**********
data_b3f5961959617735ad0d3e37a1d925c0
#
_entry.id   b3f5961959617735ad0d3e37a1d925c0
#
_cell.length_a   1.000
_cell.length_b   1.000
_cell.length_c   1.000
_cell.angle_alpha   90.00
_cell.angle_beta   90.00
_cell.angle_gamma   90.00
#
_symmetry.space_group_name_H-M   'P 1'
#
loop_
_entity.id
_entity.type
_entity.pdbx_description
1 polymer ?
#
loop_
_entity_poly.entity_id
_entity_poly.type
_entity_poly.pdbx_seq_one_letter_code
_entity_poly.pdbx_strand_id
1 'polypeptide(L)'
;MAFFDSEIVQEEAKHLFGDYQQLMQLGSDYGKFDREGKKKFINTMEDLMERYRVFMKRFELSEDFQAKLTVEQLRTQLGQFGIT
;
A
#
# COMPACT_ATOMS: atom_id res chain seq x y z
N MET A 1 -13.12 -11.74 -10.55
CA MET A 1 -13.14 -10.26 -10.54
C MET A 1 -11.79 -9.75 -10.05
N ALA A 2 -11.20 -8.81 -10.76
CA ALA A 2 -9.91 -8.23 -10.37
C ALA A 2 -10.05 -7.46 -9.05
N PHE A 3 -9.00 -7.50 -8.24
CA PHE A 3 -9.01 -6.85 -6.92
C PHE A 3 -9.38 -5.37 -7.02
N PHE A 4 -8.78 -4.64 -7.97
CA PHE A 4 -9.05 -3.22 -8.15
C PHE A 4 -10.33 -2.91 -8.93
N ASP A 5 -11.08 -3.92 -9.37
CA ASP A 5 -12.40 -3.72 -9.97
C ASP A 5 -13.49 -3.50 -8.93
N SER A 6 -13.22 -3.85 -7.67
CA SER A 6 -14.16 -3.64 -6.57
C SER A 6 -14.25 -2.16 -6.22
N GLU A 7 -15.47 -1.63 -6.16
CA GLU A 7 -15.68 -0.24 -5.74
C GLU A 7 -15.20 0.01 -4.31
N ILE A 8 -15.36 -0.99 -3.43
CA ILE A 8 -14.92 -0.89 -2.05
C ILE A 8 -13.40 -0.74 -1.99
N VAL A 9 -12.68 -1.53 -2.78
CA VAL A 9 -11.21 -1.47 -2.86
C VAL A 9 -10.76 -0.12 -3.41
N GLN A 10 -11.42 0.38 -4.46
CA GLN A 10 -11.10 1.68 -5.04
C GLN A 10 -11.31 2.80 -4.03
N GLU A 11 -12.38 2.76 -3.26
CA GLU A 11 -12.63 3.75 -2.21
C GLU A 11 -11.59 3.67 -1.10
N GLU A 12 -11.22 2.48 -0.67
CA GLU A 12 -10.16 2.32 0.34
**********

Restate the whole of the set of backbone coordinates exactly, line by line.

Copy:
data_b3f5961959617735ad0d3e37a1d925c0
#
_entry.id   b3f5961959617735ad0d3e37a1d925c0
#
_cell.length_a   1.000
_cell.length_b   1.000
_cell.length_c   1.000
_cell.angle_alpha   90.00
_cell.angle_beta   90.00
_cell.angle_gamma   90.00
#
_symmetry.space_group_name_H-M   'P 1'
#
loop_
_entity.id
_entity.type
_entity.pdbx_description
1 polymer ?
#
loop_
_entity_poly.entity_id
_entity_poly.type
_entity_poly.pdbx_seq_one_letter_code
_entity_poly.pdbx_strand_id
1 'polypeptide(L)'
;MAFFDSEIVQEEAKHLFGDYQQLMQLGSDYGKFDREGKKKFINTMEDLMERYRVFMKRFELSEDFQAKLTVEQLRTQLGQFGIT
;
A
#
# COMPACT_ATOMS: atom_id res chain seq x y z
N MET A 1 -13.12 -11.74 -10.55
CA MET A 1 -13.14 -10.26 -10.54
C MET A 1 -11.79 -9.75 -10.05
N ALA A 2 -11.20 -8.81 -10.76
CA ALA A 2 -9.91 -8.23 -10.37
C ALA A 2 -10.05 -7.46 -9.05
N PHE A 3 -9.00 -7.50 -8.24
CA PHE A 3 -9.01 -6.85 -6.92
C PHE A 3 -9.38 -5.37 -7.02
N PHE A 4 -8.78 -4.64 -7.97
CA PHE A 4 -9.05 -3.22 -8.15
C PHE A 4 -10.33 -2.91 -8.93
N ASP A 5 -11.08 -3.92 -9.37
CA ASP A 5 -12.40 -3.72 -9.97
C ASP A 5 -13.49 -3.50 -8.93
N SER A 6 -13.22 -3.85 -7.67
CA SER A 6 -14.16 -3.64 -6.57
C SER A 6 -14.25 -2.16 -6.22
N GLU A 7 -15.47 -1.63 -6.16
CA GLU A 7 -15.68 -0.24 -5.74
C GLU A 7 -15.20 0.01 -4.31
N ILE A 8 -15.36 -0.99 -3.43
CA ILE A 8 -14.92 -0.89 -2.05
C ILE A 8 -13.40 -0.74 -1.99
N VAL A 9 -12.68 -1.53 -2.78
CA VAL A 9 -11.21 -1.47 -2.86
C VAL A 9 -10.76 -0.12 -3.41
N GLN A 10 -11.42 0.38 -4.46
CA GLN A 10 -11.10 1.68 -5.04
C GLN A 10 -11.31 2.80 -4.03
N GLU A 11 -12.38 2.76 -3.26
CA GLU A 11 -12.63 3.75 -2.21
C GLU A 11 -11.59 3.67 -1.10
N GLU A 12 -11.22 2.48 -0.67
CA GLU A 12 -10.16 2.32 0.34